Birthmarks

Birthmarks


What is a birthmark?

A birthmark is a coloured mark that is visible on the skin, which can vary in size and colour. It often appears at birth or develops soon afterwards. A birthmark will either fade or get bigger over time and be permanent. It may appear anywhere on the body or face and is completely harmless in most cases.
 

What are the different types of birthmarks?

There are two main types of birthmarks:

1. Vascular birthmarks:

These are often red, purple or pink and are caused by abnormal blood vessels in or under the skin. They are likely to be found in the head and neck area and mostly on the face. The most common types of vascular birthmarks include:

  • Salmon patches – flat red or pink patches on a baby’s eyelids, neck or forehead at birth. These are the most common type to occur in around half of all babies.
  • Infantile haemangioma or ‘strawberry marks’ – are raised marks on the skin that are usually red. These are particularly common in girls. They increase in size for the first six months and eventually shrink and disappear by age seven.
  • Capillary malformation or ‘port-wine stain’ – these are flat red or purple marks that affect a small number of newborn babies. They are sensitive to hormones and may become more prominent during puberty, pregnancy and menopause. Most are permanent.

2. Pigmented birthmarks:

These are usually brown and caused by clusters of pigment cells. Some of the most common types include:

  • Café-au-lait spots – these are coffee-coloured skin patches. It is normal to have one or two but if they keep developing by the time your child is five, it could be an underlying sign of neurofibromatosis. You should have these checked by a doctor.
  • Mongolian spots – these are blue-grey or bruised-looking birthmarks. They are more likely to appear on the lower back or buttocks and may last for months or years but usually disappear by the time a child turns four years old.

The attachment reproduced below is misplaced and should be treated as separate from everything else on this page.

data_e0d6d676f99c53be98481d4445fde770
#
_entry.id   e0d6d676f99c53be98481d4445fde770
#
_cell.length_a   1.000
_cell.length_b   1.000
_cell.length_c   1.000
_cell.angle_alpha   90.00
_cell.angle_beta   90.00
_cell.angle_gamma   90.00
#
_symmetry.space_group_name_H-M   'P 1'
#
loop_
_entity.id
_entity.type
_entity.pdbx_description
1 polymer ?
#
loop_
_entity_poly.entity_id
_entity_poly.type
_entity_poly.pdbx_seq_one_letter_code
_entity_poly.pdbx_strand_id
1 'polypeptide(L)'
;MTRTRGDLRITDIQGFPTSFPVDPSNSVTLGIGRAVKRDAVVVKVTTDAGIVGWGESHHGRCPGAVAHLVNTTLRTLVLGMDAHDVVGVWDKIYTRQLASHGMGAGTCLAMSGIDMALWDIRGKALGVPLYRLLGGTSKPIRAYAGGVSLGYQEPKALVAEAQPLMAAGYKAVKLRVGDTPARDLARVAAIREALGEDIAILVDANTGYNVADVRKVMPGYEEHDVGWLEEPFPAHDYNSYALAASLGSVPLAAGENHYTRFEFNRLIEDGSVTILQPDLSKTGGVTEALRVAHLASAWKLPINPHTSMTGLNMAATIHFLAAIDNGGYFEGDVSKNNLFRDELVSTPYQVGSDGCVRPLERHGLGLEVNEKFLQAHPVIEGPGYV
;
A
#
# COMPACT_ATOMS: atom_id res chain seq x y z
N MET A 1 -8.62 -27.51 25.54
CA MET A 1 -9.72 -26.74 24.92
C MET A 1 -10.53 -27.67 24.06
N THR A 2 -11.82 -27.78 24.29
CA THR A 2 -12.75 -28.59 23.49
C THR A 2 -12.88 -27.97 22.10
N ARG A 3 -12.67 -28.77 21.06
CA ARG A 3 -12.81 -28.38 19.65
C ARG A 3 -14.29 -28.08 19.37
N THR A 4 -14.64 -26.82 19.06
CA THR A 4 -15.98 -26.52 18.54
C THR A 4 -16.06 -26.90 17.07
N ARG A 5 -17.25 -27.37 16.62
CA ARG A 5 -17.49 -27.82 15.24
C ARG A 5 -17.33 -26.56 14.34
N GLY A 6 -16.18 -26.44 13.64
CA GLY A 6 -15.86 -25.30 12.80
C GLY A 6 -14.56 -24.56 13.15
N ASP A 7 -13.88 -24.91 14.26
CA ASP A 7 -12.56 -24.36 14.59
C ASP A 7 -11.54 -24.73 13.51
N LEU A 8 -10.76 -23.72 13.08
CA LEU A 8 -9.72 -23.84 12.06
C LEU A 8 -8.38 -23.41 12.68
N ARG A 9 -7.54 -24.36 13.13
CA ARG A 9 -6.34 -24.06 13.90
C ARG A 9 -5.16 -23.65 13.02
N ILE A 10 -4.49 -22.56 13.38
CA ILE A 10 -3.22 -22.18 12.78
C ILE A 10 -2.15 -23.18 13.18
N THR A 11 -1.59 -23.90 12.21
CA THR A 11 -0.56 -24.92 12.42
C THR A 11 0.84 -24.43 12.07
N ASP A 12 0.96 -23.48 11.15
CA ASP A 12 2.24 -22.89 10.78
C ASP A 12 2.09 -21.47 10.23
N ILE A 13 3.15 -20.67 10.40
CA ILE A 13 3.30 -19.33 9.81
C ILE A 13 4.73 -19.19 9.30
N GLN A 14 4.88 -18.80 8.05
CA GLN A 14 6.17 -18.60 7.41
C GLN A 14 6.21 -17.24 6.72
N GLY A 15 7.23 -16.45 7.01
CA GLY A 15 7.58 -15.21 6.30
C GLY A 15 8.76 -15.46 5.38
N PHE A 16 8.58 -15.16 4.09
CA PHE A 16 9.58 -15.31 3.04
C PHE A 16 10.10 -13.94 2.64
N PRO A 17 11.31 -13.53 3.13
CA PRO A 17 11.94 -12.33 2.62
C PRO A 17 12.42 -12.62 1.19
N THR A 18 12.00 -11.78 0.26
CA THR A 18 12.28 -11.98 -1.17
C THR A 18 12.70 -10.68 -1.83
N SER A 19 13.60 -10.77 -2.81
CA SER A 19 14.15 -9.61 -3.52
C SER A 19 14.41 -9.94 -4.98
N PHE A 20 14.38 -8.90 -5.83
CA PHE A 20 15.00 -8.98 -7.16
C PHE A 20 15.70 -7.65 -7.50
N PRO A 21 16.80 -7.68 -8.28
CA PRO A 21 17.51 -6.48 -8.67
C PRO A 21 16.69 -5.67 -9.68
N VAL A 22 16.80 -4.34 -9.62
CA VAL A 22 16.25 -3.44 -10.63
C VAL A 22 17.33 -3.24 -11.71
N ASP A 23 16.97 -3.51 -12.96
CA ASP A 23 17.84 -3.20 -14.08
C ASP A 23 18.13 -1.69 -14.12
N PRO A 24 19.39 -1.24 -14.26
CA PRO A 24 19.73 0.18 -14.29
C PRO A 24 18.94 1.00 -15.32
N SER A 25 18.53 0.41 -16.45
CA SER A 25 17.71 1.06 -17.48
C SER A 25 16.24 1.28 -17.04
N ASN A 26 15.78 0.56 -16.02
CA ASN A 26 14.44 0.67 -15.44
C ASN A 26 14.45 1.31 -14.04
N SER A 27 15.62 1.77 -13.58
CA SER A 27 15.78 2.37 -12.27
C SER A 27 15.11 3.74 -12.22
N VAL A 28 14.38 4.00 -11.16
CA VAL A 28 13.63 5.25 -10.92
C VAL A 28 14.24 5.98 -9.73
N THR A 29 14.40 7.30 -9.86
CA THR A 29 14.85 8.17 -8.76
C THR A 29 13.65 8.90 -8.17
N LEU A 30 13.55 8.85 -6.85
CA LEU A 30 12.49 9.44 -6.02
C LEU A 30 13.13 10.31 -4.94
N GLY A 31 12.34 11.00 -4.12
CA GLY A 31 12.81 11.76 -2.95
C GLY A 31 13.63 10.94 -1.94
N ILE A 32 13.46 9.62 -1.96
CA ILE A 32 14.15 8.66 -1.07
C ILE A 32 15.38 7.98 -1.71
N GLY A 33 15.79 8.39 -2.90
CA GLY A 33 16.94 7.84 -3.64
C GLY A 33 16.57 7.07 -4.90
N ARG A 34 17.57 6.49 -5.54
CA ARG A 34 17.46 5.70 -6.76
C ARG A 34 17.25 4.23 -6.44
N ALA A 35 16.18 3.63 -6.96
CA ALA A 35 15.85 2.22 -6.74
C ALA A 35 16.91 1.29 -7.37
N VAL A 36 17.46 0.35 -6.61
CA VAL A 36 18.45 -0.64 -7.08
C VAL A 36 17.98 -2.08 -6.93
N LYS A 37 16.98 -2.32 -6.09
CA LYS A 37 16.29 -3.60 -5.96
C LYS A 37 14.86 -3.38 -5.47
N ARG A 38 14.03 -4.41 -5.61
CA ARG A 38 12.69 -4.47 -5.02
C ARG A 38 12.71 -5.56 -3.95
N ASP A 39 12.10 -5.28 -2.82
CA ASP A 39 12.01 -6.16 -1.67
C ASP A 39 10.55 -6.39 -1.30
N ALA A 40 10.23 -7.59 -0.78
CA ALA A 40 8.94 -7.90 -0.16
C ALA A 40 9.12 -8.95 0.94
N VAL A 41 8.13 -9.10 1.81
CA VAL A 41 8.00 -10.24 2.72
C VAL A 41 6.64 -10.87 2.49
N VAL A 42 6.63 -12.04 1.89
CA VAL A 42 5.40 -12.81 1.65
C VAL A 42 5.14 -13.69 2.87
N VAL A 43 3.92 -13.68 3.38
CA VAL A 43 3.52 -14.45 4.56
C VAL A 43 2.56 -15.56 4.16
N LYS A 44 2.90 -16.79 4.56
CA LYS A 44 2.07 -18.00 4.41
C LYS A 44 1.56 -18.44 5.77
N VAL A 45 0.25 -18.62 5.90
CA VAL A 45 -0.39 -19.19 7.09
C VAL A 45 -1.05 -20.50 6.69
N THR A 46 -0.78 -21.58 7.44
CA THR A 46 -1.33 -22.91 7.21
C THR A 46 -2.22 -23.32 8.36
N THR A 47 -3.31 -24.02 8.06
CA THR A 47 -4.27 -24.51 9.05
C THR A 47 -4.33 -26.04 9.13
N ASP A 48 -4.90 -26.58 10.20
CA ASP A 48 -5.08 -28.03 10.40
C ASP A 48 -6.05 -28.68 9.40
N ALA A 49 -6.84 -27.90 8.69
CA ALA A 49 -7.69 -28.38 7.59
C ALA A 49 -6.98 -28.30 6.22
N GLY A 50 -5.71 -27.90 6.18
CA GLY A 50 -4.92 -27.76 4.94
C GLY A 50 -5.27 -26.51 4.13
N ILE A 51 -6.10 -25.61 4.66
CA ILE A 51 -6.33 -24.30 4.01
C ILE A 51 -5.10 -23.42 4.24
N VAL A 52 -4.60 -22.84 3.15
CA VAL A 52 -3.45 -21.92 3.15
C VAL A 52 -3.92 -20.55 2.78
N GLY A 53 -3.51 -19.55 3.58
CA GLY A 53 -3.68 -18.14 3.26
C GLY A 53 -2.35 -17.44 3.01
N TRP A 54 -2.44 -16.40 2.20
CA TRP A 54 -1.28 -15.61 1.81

• Congenital melanocytic naevi or ‘congenital moles’ – are relatively large brown or black moles. They become less obvious with time but may become darker during puberty. The risk of it developing into skin cancer is low but it can still increase in size.
     

What causes birthmarks?

The underlying reason for the formation of a birthmark is unknown. Very occasionally, gene mutation may be a cause, for example, a rare condition Sturge-Weber syndrome appears as port-wine birthmarks. Birthmarks do not run in families, cannot be prevented and are not hereditary.
 

Are birthmarks dangerous?

Most birthmarks do not require removal. Some may lead to an increased risk for certain medical conditions such as skin cancer and should be monitored by a dermatologist.
 

How are birthmarks removed?

Treatment depends on which type of birthmark that the child has. Techniques for removing birthmarks can include laser therapy, which can significantly lighten and make some birthmarks less visible. The laser targets the abnormal blood vessels and breaks them up into tiny fragments that the body’s immune system will naturally dispose of.

Some birthmarks may be removed via surgery. These include strawberry marks and large moles. During the surgical procedure, the dermatologist uses a scalpel to remove the birthmark. Larger birthmarks may require several appointments and are removed section by section.

We use cookies on this site to enhance your user experience. Click ‘Enter’ to continue browsing. Enter Cookies policy